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The Witch of Winterford Street

It had to be madness! How else could you explain it? Here Frank was knee deep in a muddy grave sawing the brittle ribs off a corpse fifteen years dead. Yes, he had to be crazy. It is doubtful a sane man would have put himself in a similar situation.

And it goes without saying that Frank didn’t care much for superstition or even karma, which was a more than a little odd considering the motivation behind his current grisly deeds. A woman, known by everyone as the Witch of Winterford Street, had promised vengeance against Frank’s neighbor, the guy with one eye, grey hair and even greyer skin, who Frank suspected of poisoning his sweet orange tabby.

The Witch said she could punish the odd fool as long as Frank gathered a few items personal to his prey. The first ones were obtained by picking through the old man’s trash—a length of floss, several strands of thin white hair and numerous wads of freshly used tissue. But it was the last item, the one that the Witch claimed to be the most important and potent, that led Frank to the ribs of the old man’s wife.

“This is almost unbearable,” Frank thought as he stood in the rotted coffin cutting at the bones of the corpse whose skull stared back at him with black hollow holes and flashed a smile that was not limited by lips. “It’s certainly enough to make a man question his sanity,” he said with a cackle.

“And the smells. Dear God! The smells,” he thought. They seemed to engulf Frank like a thick ground fog that coated his tongue and throat so much so that each attempt to swallow brought larger and larger amounts of bile up from his stomach. The air was so fetid that breathing was downright painful and Frank went long stretches before gulping the foul stuff.

But no matter how torturous the moment, Frank was unwavering. The old man must pay for his misdeed. So steeling himself against nausea and morals, he sawed through the fourth and final rib. Then, with the four fragile bones tucked safely in a bag, he climbed from the muddy pit and raced to the old hag’s house.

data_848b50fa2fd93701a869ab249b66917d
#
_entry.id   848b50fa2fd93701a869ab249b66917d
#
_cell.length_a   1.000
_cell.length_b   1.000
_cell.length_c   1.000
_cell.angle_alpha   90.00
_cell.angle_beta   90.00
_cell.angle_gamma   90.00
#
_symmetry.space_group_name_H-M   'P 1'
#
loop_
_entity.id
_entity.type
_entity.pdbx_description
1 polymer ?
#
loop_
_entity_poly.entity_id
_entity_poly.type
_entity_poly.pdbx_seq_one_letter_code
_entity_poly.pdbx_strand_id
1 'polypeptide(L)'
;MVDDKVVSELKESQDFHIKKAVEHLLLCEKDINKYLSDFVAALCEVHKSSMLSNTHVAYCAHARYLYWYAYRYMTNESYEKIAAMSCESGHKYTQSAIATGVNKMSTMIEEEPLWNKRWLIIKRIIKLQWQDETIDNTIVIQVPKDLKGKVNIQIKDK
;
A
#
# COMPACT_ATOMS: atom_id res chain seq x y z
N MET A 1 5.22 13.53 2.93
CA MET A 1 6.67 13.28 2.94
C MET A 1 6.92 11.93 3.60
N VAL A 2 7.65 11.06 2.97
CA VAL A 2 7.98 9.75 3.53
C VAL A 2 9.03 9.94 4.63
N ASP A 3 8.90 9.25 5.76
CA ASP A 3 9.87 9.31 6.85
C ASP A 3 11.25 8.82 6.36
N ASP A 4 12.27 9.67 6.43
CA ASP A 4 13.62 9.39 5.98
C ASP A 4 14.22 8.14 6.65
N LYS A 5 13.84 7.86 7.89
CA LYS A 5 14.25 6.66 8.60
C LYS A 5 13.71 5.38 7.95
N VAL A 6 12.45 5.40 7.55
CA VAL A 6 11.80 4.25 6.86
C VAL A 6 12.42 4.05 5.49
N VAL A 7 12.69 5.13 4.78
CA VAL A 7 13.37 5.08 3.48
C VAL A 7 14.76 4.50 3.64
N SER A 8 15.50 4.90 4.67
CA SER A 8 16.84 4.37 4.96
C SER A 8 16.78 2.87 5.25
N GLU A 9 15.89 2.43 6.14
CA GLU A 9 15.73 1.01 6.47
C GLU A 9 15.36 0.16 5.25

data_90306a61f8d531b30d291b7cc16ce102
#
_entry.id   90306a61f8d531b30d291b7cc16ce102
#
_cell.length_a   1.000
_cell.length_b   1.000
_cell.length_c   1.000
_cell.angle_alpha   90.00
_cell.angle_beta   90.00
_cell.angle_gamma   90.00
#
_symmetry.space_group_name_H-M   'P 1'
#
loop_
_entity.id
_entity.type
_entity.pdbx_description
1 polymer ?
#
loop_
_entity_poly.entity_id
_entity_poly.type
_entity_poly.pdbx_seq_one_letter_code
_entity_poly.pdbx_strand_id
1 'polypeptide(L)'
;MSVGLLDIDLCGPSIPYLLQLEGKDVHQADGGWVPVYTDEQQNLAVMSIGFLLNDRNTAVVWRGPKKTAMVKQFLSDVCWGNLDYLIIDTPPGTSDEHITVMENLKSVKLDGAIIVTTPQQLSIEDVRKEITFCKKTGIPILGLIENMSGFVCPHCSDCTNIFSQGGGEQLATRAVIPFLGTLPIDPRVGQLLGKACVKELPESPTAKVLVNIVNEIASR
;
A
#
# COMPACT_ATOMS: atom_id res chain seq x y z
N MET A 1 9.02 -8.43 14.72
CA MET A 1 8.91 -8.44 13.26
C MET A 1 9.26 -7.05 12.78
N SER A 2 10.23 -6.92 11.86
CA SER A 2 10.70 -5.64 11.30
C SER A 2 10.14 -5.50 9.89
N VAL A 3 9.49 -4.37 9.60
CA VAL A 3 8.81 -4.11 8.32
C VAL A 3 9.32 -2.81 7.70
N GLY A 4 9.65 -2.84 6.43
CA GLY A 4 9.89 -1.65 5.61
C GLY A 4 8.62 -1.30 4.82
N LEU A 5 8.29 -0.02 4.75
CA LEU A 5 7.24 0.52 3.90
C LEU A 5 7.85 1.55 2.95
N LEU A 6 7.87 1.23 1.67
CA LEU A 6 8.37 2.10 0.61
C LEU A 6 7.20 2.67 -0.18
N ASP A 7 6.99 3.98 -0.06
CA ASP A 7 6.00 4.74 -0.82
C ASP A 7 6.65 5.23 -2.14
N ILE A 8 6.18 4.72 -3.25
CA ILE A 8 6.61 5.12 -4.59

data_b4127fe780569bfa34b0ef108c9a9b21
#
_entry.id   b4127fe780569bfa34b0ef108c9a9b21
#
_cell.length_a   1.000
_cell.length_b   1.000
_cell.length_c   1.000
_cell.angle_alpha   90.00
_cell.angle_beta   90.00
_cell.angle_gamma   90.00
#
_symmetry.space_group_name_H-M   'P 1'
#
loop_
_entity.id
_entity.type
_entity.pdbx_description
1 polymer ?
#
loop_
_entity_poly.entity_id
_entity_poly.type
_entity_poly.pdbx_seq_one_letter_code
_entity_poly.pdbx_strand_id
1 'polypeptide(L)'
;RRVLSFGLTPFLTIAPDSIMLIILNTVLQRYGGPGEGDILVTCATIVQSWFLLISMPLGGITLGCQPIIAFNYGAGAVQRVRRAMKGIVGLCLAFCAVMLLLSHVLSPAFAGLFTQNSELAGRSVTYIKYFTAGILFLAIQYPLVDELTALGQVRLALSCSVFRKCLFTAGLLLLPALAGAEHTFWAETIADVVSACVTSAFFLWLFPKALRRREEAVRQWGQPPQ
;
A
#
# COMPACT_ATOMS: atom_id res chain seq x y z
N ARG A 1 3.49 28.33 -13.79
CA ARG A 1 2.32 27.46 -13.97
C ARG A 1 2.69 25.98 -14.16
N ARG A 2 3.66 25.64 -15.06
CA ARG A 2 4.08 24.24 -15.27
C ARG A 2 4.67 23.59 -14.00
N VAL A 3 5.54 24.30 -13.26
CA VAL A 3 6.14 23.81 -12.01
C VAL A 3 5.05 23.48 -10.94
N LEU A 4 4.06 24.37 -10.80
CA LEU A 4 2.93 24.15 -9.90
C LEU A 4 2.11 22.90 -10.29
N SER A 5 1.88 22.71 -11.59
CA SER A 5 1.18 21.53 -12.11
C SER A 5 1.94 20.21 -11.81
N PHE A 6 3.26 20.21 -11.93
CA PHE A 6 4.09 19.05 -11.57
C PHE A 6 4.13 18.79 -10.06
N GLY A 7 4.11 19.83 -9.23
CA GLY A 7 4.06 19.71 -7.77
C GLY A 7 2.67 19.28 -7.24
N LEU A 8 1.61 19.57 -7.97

Sometime later, Frank barged into the Witch’s living room and handed her the bag while announcing, “It’s all there. Everything you asked for.”

The Witch looked at it with a mixture made of one part surprise and one part revulsion before asking, “ Everything?

“Yes! Everything.”

The bag slipped from her fingers striking the floor with enough force to shatter its contents, but the Wtich didn’t seem to notice. She continued sipping the cheap whiskey straight from the bottle and then, without batting an eye, she said, “Okay. Now we discuss payment. How much cash do you have on ya?”

Digging through his pockets, Frank found all of sixteen dollars and thirty-four cents, which he readily handed over. For her part, the Witch merely sighed and said, “Bring me another fifty tomorrow.”

Frank nodded a reply.

“But this evening we must make a pact—One that will bind us and strengthen my magics.”

And with that she undid the cord that wrapped about her ample waist and opened the folds of her wrinkled black robe exposing herself from the waist down. Her white legs had a lumpy consistency of cottage cheese and were decorated by knotty tangles of purple veins. Where her legs met, there was a salt and pepper bush as coarse as a wire scrubbing pad and when the woman propped her flabby leg on the coffee table, her crotch emitted a strong urine odor. Frank never questioned her motives or even her authenticity! He merely fell to a knee, swallowed the sheen of death that still coated his tongue and complied with her demands.

For Frank, insanity was simply too thick a veil to see through and since punishment was all that he sought, it is not surprising that it is all that he received.

If you have no questions or fears about your abilities, then you will learn nothing from your mistakes and know nothing about your limitations.

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The following comments are for "The Witch of Winterford Street"
by Richard Dani


I was all excited and everything, 'til I got to the end. Gross. ^_^

But well-written. =P

( Posted by: kambriel [Member] On: June 24, 2003 )

This is really good. It's beautifully descriptive and it paints a (less-than) pleasant image. Thanks for the cottage cheese reference.
Thank you.

( Posted by: Delgesu [Member] On: July 13, 2003 )

I know that I am dispised on this site and you most likely could care less what I have to say about your writing, but I do want to say that I really liked this.
It's very well written and nicely discriptive.

( Posted by: lovesessence [Member] On: July 30, 2003 )

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